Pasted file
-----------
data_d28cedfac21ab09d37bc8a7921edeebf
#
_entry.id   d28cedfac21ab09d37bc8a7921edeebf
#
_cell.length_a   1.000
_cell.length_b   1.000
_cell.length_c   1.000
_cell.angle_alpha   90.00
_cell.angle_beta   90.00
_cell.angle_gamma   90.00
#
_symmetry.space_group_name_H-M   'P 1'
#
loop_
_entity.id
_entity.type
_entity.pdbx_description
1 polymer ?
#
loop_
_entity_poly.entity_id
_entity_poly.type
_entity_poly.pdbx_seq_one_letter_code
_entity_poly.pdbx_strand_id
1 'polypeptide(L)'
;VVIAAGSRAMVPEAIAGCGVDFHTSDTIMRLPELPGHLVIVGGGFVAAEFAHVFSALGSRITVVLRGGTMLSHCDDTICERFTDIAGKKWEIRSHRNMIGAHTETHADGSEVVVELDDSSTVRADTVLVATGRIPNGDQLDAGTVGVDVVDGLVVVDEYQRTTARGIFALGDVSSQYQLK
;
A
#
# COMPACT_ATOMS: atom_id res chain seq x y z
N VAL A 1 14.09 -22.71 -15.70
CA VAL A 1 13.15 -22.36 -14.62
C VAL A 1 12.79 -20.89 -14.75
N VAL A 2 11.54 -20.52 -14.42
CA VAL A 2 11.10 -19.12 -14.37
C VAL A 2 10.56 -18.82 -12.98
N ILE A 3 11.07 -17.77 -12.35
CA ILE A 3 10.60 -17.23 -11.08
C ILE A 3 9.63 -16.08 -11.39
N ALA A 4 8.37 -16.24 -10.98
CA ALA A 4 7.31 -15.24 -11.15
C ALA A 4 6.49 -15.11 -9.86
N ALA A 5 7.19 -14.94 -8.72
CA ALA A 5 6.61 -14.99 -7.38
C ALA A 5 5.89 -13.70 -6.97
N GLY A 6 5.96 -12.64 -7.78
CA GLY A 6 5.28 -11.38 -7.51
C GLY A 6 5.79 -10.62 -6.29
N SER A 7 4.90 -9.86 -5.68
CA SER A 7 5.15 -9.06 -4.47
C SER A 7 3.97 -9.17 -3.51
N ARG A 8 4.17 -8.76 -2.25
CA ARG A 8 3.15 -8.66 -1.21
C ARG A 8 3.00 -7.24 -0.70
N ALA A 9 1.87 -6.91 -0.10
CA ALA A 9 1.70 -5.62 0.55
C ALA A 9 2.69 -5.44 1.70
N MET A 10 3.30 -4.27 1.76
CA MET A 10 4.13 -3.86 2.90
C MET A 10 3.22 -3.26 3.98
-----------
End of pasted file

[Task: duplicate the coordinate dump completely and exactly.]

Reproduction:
data_d28cedfac21ab09d37bc8a7921edeebf
#
_entry.id   d28cedfac21ab09d37bc8a7921edeebf
#
_cell.length_a   1.000
_cell.length_b   1.000
_cell.length_c   1.000
_cell.angle_alpha   90.00
_cell.angle_beta   90.00
_cell.angle_gamma   90.00
#
_symmetry.space_group_name_H-M   'P 1'
#
loop_
_entity.id
_entity.type
_entity.pdbx_description
1 polymer ?
#
loop_
_entity_poly.entity_id
_entity_poly.type
_entity_poly.pdbx_seq_one_letter_code
_entity_poly.pdbx_strand_id
1 'polypeptide(L)'
;VVIAAGSRAMVPEAIAGCGVDFHTSDTIMRLPELPGHLVIVGGGFVAAEFAHVFSALGSRITVVLRGGTMLSHCDDTICERFTDIAGKKWEIRSHRNMIGAHTETHADGSEVVVELDDSSTVRADTVLVATGRIPNGDQLDAGTVGVDVVDGLVVVDEYQRTTARGIFALGDVSSQYQLK
;
A
#
# COMPACT_ATOMS: atom_id res chain seq x y z
N VAL A 1 14.09 -22.71 -15.70
CA VAL A 1 13.15 -22.36 -14.62
C VAL A 1 12.79 -20.89 -14.75
N VAL A 2 11.54 -20.52 -14.42
CA VAL A 2 11.10 -19.12 -14.37
C VAL A 2 10.56 -18.82 -12.98
N ILE A 3 11.07 -17.77 -12.35
CA ILE A 3 10.60 -17.23 -11.08
C ILE A 3 9.63 -16.08 -11.39
N ALA A 4 8.37 -16.24 -10.98
CA ALA A 4 7.31 -15.24 -11.15
C ALA A 4 6.49 -15.11 -9.86
N ALA A 5 7.19 -14.94 -8.72
CA ALA A 5 6.61 -14.99 -7.38
C ALA A 5 5.89 -13.70 -6.97
N GLY A 6 5.96 -12.64 -7.78
CA GLY A 6 5.28 -11.38 -7.51
C GLY A 6 5.79 -10.62 -6.29
N SER A 7 4.90 -9.86 -5.68
CA SER A 7 5.15 -9.06 -4.47
C SER A 7 3.97 -9.17 -3.51
N ARG A 8 4.17 -8.76 -2.25
CA ARG A 8 3.15 -8.66 -1.21
C ARG A 8 3.00 -7.24 -0.70
N ALA A 9 1.87 -6.91 -0.10
CA ALA A 9 1.70 -5.62 0.55
C ALA A 9 2.69 -5.44 1.70
N MET A 10 3.30 -4.27 1.76
CA MET A 10 4.13 -3.86 2.90
C MET A 10 3.22 -3.26 3.98